Dynamic façade changes translucency
A new greenhouse in a Danish botanical garden has the remarkable property of being able to change its translucency and regulating daylight.
It does this by pumping air in and out of polymer pillows, which expand and contract accordingly. Each pillow is made of double-layered ETFE and each layer has a foil, with a printed pattern of circles, on its inside.
Using a pneumatic pumping system, the pressure inside the pillows can be adjusted. As the layers of the pillows change position, the foils overlap to cover each other and decrease transparency. With the façade fully opaque, heat retention is increased. In total, the ETFE façade covers around 1,800 m2.
The 17,5m high structure consists of ten steel arches. These cross each other to make rectangular shapes, which are filled in using the polymer cushions. These cushions puff out with air to form the insulation for the hothouse.
Designed by Danish office C.F. Møller, the bulbous structure looks a little like a bio-dome, such as built for the Eden Project in the United Kingdom.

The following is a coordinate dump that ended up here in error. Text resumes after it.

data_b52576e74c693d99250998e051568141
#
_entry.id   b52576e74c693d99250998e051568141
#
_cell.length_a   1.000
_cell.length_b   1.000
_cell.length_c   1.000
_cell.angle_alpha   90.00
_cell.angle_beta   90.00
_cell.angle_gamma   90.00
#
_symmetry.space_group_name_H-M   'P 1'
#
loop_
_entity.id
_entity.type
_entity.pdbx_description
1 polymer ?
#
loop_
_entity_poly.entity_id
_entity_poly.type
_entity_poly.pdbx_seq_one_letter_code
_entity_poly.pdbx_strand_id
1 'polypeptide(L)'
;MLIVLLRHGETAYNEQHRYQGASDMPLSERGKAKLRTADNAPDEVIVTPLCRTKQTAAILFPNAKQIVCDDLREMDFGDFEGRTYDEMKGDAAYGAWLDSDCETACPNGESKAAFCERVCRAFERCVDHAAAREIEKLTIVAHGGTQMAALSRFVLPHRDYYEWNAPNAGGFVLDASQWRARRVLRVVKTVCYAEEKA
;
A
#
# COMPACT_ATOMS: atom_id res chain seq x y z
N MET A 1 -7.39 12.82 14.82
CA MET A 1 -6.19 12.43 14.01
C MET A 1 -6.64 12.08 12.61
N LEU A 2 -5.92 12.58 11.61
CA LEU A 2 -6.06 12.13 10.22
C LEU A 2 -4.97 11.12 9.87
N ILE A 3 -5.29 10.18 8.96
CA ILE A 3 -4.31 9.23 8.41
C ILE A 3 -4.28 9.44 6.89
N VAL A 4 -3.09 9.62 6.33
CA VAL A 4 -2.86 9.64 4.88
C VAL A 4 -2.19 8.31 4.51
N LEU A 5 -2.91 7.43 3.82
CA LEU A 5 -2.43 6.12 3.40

There’s a good reason for this geometrical form. Dome shapes are highly energy efficient, as they come close to maximising their volume to surface area ratio. This means less heat loss per square meter of façade, which is particularly important in botanical gardens.
In this case, the dome’s apex is angled slightly towards the north. This further increases the surface area on the south side, meaning a higher light influx on sunny days.
More on the project via the architects, C.F. Møller. The engineers are Form-TL.
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